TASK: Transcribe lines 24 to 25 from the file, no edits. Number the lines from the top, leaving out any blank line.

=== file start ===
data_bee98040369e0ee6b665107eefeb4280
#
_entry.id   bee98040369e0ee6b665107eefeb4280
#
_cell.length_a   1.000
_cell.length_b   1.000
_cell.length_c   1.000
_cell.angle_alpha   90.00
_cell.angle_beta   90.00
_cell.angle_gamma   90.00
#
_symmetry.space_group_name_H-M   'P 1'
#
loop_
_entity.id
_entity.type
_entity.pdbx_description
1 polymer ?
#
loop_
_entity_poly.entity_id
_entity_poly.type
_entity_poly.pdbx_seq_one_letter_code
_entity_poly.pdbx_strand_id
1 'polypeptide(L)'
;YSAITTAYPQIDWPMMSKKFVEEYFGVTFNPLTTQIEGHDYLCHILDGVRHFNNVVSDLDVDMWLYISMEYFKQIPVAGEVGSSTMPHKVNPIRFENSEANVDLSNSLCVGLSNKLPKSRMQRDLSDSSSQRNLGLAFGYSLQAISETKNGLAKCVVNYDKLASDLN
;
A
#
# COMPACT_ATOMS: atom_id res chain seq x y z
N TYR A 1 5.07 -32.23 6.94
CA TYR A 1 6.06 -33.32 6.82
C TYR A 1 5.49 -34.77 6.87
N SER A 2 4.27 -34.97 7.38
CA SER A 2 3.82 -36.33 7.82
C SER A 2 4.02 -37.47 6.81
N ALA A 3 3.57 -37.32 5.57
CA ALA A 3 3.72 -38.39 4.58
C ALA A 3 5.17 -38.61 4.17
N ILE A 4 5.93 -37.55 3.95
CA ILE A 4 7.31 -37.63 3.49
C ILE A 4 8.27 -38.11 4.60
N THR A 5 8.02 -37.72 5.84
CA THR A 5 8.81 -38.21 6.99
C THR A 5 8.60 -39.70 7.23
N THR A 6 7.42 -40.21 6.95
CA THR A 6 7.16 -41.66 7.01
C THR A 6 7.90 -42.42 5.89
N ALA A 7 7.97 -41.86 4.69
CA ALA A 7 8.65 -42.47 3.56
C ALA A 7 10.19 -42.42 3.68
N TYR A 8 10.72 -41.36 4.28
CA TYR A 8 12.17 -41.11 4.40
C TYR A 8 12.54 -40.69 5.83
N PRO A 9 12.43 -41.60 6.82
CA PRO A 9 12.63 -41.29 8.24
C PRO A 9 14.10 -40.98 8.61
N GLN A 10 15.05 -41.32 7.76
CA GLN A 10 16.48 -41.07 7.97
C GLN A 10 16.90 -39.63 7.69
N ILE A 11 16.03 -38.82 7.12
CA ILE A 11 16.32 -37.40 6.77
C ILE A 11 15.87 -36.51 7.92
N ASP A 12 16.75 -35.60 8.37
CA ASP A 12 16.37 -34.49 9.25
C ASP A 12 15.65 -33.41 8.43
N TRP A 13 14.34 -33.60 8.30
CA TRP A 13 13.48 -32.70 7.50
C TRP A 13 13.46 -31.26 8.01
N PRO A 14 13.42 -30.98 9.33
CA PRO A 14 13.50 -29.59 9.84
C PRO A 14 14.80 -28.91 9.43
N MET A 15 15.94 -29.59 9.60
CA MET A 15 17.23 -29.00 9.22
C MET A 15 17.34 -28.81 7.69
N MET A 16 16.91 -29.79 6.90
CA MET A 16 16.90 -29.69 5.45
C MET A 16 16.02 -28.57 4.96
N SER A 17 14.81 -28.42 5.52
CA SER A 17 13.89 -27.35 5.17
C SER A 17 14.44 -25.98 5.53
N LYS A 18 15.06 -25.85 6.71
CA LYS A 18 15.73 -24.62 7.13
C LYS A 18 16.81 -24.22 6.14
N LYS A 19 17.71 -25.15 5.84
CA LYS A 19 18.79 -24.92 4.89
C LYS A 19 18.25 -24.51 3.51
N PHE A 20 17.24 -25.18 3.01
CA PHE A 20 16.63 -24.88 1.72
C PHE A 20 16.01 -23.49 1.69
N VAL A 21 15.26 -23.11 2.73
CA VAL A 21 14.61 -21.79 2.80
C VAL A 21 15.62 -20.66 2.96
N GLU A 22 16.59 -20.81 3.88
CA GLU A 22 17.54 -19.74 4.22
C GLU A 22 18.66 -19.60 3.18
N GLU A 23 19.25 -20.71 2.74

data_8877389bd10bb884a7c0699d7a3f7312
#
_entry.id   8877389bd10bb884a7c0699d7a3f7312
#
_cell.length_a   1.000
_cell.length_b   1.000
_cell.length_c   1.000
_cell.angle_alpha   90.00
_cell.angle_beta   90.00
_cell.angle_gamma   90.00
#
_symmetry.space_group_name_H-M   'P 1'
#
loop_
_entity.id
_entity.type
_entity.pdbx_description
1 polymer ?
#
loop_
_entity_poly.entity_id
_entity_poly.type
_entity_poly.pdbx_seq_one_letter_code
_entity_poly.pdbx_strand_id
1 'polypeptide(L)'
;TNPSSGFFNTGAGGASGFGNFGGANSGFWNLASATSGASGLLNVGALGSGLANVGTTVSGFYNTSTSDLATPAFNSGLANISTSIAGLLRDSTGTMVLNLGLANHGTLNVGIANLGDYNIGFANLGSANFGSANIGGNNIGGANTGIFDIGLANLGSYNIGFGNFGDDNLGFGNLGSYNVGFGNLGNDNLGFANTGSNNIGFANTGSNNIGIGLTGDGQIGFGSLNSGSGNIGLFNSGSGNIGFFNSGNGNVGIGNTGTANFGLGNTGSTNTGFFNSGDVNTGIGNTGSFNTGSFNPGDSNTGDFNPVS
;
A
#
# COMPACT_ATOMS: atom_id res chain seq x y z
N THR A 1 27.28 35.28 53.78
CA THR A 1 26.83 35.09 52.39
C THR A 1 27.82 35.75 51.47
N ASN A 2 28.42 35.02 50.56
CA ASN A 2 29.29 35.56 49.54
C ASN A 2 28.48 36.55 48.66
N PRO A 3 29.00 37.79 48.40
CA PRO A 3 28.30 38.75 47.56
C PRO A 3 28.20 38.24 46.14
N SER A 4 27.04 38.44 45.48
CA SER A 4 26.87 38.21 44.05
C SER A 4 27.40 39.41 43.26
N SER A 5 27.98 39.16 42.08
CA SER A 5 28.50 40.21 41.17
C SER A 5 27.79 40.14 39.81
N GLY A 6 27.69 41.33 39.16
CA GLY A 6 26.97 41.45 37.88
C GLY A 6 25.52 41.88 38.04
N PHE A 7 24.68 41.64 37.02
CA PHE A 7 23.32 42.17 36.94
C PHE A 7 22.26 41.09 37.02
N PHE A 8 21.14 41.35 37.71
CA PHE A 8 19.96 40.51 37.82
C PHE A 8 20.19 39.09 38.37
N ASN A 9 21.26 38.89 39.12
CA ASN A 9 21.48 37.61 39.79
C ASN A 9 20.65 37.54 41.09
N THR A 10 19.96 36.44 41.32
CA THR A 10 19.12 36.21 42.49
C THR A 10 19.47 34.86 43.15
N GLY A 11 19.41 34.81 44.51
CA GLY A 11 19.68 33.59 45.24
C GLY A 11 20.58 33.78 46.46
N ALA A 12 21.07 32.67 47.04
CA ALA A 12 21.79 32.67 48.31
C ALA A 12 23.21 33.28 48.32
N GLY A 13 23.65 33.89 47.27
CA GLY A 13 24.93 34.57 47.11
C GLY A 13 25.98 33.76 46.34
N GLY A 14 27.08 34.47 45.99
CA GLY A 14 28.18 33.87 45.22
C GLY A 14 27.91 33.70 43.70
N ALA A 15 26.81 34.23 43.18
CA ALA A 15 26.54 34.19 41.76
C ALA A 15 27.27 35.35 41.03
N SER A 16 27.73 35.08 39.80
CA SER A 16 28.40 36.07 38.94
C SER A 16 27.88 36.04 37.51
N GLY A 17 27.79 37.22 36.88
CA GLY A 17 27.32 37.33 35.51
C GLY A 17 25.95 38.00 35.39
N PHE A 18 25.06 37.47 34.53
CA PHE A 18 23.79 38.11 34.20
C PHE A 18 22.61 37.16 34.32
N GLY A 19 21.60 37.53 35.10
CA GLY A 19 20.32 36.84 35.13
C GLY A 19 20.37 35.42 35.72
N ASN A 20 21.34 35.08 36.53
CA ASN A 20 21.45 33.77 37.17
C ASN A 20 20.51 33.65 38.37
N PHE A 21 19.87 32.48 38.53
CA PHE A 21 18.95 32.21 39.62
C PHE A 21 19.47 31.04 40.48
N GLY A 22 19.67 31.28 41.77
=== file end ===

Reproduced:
_entity_poly.pdbx_strand_id
1 'polypeptide(L)'